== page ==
Saturday, May 15, 2004

Jay Banks encourages students to stop bullies, build character
Inside our schools

Treva Lind

STAMP out bullying. That was a message delivered this week in Spokane Valley by speaker Jay Banks, who talks in schools nationwide promoting character and helping children stop bullies.

Banks spoke Monday at McDonald and University elementary schools. STAMP is an acronym he uses for: Stay away from bullies, Tell someone, Avoid bad situations, Make friends and Project confidence.

He also told audiences that character is what people do when no one is watching.

"Character is
what you do when no one knows what you do, when no one tells you what to do," he told the McDonald audience. "It has a lot to do with bullies."

"Character is what you decide every day."

Banks uses humor, his own childhood experiences with bullies, animated hand motions and tones of voice covering the full range from a child's to a grandmother's.

"Grandma says if you play with fire you'll get burned. If you go near a bully, you'll get hurt. You've got to stay away from these people, kids."

"Telling is not tattling, when you try to get someone in trouble just to make yourself feel better. A bad situation is when a teacher can't see you."

Walking with a buddy or staying in groups dissuades bullies who are prone to attack a person who is alone, Banks added. "He's not going to pick on five."

Banks uses some statistics to wake up audiences to trends in bullying.

"Eighty to 90 percent of these children by the time they reach middle school will say they've been bullied," he said. "Teachers, national research shows that if you have an intervention program of any kind, it reduces bullying by at least 50 percent."

Banks also used an unusual approach to warm up his audience: his own wake-up dance. Using exaggerated dance motions to imitate morning hygiene steps, Banks got teachers and kids into the dance, "so you don't come to school all tired."

From Tennessee where he has his own production company, Banks created a music video, "E-I-O My Goodness," which aired on Nickelodeon. He co-wrote and produced a kid's television series called "Newt and Buxley" and has spoken for the past 27 years at elementary and middle schools.

Banks developed and performed programs for S.A.D.D., D.A.R.E., "Just Say No" and M.A.D.D. He also has collaborated with the United Way, YMCA and Special Olympics.

University students win honors

University High School recently announced student awards from a Future Business Leaders of America state competition in Yakima in late April.

Zach Brown took first place in visual basic programming; Beth Niggemyer and Laine Anderson took fourth place in Emerging Business Issues; Tyler Ormsby and Suzanne Almeidawon fifth place in Emerging Business Issues; and Marissa Florio earned a fourth-place in Impromptu Speaking.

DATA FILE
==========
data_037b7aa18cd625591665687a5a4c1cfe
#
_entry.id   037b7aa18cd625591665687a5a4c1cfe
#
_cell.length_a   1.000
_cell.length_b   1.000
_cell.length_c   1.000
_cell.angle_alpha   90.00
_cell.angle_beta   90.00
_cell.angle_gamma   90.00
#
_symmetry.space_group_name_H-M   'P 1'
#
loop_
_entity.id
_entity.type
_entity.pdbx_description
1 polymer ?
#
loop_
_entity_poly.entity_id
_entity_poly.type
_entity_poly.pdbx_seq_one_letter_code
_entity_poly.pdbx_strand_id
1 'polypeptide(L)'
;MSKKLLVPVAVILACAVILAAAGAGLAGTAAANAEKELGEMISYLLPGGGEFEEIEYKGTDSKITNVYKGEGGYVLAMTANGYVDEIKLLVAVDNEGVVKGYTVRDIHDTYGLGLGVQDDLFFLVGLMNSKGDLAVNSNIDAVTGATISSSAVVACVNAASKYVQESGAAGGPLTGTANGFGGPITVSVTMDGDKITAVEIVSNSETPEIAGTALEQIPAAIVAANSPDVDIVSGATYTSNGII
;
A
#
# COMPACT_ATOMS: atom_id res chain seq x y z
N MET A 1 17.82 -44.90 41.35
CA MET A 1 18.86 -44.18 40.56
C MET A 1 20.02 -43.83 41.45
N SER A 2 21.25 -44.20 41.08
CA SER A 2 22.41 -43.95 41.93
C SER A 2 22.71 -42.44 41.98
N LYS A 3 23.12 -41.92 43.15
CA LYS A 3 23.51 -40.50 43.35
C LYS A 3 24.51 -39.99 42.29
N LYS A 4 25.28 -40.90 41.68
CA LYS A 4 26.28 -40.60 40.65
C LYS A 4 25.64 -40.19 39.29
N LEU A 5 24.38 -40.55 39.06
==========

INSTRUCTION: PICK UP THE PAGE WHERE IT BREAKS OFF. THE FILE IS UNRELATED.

WAVE scholarship awarded

John Hennessy, a U-Hi student, recently received the WAVE scholarship (Washington Association for Vocational Excellence) for his outstanding achievements during high school in the professional-technical program. This represents an approximate $13,000 scholarship that can be used toward his college expenses. Hennessy plans to attend Gonzaga University to pursue

business and accounting studies.

Golf clubs grant scholarships

The Painted Hills golf course Men's and Ladies' clubs announced the winners of 2004 scholarships. This year's scholarships are valued at $1,500 each.

The winners are:

•Erin Blinzler, who will graduate from Havermale High School. She began high school at Gonzaga Prep but for health reasons was unable to remain in traditional, daylong class sessions. Her last two years of high school have been in a contract-based program at Havermale and she has maintained a nearly perfect scholastic record. Her overall GPA for high school is 3.3. She plans to attend Spokane Falls Community College and study child psychology.

•Matt Schiller, a Central Valley High School senior. He maintains a 3.4 GPA while being active in school and as a 4-H leader. His 4-H club has worked to assist the Spokane Humane Society, and Schiller has taught showmanship clinics or other 4-H club members. A CV golf team member, he served as the captain his junior year. He also has held Associated Student Body office and was a 2000 People to People Student Ambassador to Australia and New Zealand. Schiller is considering his college, possibly at Santa Clara University or California State, with an interest in business and advertising.

•Ross Lanes, from University High School. He has a 3.6 GPA and plans to attend Eastern Washington University or Spokane Falls Community College. His school and community activities include being an Eagle Scout, school band, debate team and Future Business Leaders of America. His Eagle Scout work included leadership positions that led to his award of the Vigil Honor, the highest award given by the Order of the Arrow to a member. Lanes is interested in computer sciences.

•Inside Our Schools appears each week in the Valley Voice. If you have news about Valley schools: Write: Treva Lind, Valley Voice, 13208 E. Sprague Ave., Spokane Valley, WA 99216. Fax: 927-2175. Phone: 218-5042 or e-mail:

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